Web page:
Children are exposed to a lot of activities in school like sports, playing with their classmates and many more outside of lessons in the classroom. You need to understand that children will get bored easily in quarantine and you can’t expect them to learn at the same pace if you just sit them through classes at home. If managing to stay alert throughout a two hour video conference meeting seems nearly impossible for adults, then you could expect the same or even worse for children. Based on the essence of homeschooling, children can learn from household activities with parents having the liberty to design a curriculum that will fit their needs as a family. While you set up a schedule for academic lessons, you can vamp it up and add activities like baking or gardening to add variation. Bethany Mandel, a parent who has chosen home education for her children, explained in the Atlantic that “home education” involves learning from everyday tasks: “baking can teach math, science and home economics.” If you feel like you need a guide to do this, she also noted that going through a crash course on educational theory and best practices can give you a few tips.
Turn chores into games
While it’s still unsafe to reopen schools, digital platforms have become one of the fee viable learning options during the pandemic. However, parents have raised their concerns over too much screen time. One tip to keep your children busy while you’re swamped with work is to let them help you with the household responsibilities. This way, making use of their free time and teaching them to do chores with you (or by themselves if they’re old enough) will get the job done quicker. Not only that, letting them get used to chores will give them a sense of responsibility that can improve their time management and other skills.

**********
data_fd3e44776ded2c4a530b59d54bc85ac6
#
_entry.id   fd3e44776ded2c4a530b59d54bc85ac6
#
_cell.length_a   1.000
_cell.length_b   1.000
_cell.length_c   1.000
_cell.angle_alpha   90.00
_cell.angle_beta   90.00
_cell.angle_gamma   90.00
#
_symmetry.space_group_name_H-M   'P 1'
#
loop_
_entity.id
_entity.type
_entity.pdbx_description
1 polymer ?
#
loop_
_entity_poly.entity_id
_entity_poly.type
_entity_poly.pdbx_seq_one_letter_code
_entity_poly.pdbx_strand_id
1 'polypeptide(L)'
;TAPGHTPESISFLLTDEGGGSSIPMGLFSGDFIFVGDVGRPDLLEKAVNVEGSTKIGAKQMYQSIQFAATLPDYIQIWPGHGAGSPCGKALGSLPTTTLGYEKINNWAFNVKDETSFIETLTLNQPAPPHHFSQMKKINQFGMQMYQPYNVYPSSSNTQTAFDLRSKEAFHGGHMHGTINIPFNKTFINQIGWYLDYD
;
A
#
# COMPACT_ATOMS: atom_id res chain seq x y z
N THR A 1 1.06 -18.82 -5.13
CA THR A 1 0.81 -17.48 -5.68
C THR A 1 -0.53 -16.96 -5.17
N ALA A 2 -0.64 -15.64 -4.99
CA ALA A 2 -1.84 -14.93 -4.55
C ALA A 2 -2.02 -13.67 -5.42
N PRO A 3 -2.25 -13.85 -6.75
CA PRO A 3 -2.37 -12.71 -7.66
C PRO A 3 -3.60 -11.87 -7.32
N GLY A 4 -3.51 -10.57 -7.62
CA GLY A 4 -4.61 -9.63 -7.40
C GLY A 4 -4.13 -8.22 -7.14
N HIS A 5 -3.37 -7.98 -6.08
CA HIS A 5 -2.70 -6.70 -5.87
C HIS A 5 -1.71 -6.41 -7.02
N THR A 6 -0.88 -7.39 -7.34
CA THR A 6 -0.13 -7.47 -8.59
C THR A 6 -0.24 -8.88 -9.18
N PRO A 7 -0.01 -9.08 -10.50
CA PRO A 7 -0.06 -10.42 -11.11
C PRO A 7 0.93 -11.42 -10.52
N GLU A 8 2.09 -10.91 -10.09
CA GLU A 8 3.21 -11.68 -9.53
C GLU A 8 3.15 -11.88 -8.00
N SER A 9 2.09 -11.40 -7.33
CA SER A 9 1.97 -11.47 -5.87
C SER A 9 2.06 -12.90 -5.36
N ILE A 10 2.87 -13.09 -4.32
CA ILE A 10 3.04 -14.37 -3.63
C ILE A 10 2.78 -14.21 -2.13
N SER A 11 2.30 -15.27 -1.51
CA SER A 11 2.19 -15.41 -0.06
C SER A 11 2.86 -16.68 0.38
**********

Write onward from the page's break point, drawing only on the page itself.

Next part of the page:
Pediatrician Dr. Cristal Laquindanum suggested gamifying simple household chores which allows you to bond with your children while stimulating their imagination and creativity. One idea is having a contest on who could fold the most pieces of laundry. Another idea is to outline a floor tile with tape and challenge your children to sweep all the dust and dirt into it, you’ll have your floor swept clean in no time.
Do what you both love together
One way to keep children engaged is to make sure they enjoy what they’re doing. Ellen Galinksy, author of “Mind in the Making: The Seven Essential Life Skills Every Child Needs,” advised parents to listen to their children’s interests and note how these can teach them important life skills. According to Galinksy, boosting your child’s interests gives them a sense of purpose which she noted would help them thrive in the future. If your child likes to play video games, join them and see what makes them so hooked on the console. This is a great opportunity to teach them how to strategize and how to be a good sport if they lose a game. Moreover, you could also introduce them to your hobbies which allows the both of you to bond over things you both like. If you’ve developed an interest for gardening in quarantine, invite your child to help you out. They could definitely learn a thing or two about earth science here while you both spend some time together outside. This way you’ll be teaching them what you know best and leaving some fundamental knowledge that they could pick up on.
Art by Dana Calvo